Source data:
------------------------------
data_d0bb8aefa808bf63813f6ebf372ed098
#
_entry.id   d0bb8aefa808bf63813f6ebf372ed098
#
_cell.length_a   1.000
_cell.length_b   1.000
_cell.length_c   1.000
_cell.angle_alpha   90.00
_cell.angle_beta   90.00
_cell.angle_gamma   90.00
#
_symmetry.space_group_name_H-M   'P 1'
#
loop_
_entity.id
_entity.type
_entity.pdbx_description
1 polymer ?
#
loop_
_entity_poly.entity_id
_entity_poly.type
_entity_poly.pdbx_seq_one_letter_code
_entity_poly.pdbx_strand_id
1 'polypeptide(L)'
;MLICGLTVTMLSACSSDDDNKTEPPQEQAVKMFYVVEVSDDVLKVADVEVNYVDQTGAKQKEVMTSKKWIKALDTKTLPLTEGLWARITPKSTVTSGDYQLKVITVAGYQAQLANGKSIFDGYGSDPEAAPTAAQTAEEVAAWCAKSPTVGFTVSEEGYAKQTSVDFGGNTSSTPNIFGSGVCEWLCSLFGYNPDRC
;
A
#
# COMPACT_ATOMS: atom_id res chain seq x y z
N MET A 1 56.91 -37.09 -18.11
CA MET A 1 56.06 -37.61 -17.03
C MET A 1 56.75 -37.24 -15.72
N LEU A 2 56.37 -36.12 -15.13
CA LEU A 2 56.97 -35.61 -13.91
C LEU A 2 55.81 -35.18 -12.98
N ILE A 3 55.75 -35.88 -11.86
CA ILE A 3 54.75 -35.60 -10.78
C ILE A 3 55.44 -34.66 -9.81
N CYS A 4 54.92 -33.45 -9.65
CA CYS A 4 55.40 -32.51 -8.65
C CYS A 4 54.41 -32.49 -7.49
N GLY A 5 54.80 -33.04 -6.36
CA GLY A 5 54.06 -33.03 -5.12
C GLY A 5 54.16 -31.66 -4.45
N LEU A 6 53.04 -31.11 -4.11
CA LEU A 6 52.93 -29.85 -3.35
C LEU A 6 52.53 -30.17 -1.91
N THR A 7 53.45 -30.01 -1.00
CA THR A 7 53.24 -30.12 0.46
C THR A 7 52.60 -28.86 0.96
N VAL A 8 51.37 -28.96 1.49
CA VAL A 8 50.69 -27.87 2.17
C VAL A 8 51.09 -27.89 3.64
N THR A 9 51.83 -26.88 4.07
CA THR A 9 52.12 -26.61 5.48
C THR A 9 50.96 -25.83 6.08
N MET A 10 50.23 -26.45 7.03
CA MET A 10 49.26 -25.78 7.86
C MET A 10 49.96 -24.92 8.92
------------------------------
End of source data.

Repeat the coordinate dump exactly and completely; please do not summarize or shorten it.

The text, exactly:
data_d0bb8aefa808bf63813f6ebf372ed098
#
_entry.id   d0bb8aefa808bf63813f6ebf372ed098
#
_cell.length_a   1.000
_cell.length_b   1.000
_cell.length_c   1.000
_cell.angle_alpha   90.00
_cell.angle_beta   90.00
_cell.angle_gamma   90.00
#
_symmetry.space_group_name_H-M   'P 1'
#
loop_
_entity.id
_entity.type
_entity.pdbx_description
1 polymer ?
#
loop_
_entity_poly.entity_id
_entity_poly.type
_entity_poly.pdbx_seq_one_letter_code
_entity_poly.pdbx_strand_id
1 'polypeptide(L)'
;MLICGLTVTMLSACSSDDDNKTEPPQEQAVKMFYVVEVSDDVLKVADVEVNYVDQTGAKQKEVMTSKKWIKALDTKTLPLTEGLWARITPKSTVTSGDYQLKVITVAGYQAQLANGKSIFDGYGSDPEAAPTAAQTAEEVAAWCAKSPTVGFTVSEEGYAKQTSVDFGGNTSSTPNIFGSGVCEWLCSLFGYNPDRC
;
A
#
# COMPACT_ATOMS: atom_id res chain seq x y z
N MET A 1 56.91 -37.09 -18.11
CA MET A 1 56.06 -37.61 -17.03
C MET A 1 56.75 -37.24 -15.72
N LEU A 2 56.37 -36.12 -15.13
CA LEU A 2 56.97 -35.61 -13.91
C LEU A 2 55.81 -35.18 -12.98
N ILE A 3 55.75 -35.88 -11.86
CA ILE A 3 54.75 -35.60 -10.78
C ILE A 3 55.44 -34.66 -9.81
N CYS A 4 54.92 -33.45 -9.65
CA CYS A 4 55.40 -32.51 -8.65
C CYS A 4 54.41 -32.49 -7.49
N GLY A 5 54.80 -33.04 -6.36
CA GLY A 5 54.06 -33.03 -5.12
C GLY A 5 54.16 -31.66 -4.45
N LEU A 6 53.04 -31.11 -4.11
CA LEU A 6 52.93 -29.85 -3.35
C LEU A 6 52.53 -30.17 -1.91
N THR A 7 53.45 -30.01 -1.00
CA THR A 7 53.24 -30.12 0.46
C THR A 7 52.60 -28.86 0.96
N VAL A 8 51.37 -28.96 1.49
CA VAL A 8 50.69 -27.87 2.17
C VAL A 8 51.09 -27.89 3.64
N THR A 9 51.83 -26.88 4.07
CA THR A 9 52.12 -26.61 5.48
C THR A 9 50.96 -25.83 6.08
N MET A 10 50.23 -26.45 7.03
CA MET A 10 49.26 -25.78 7.86
C MET A 10 49.96 -24.92 8.92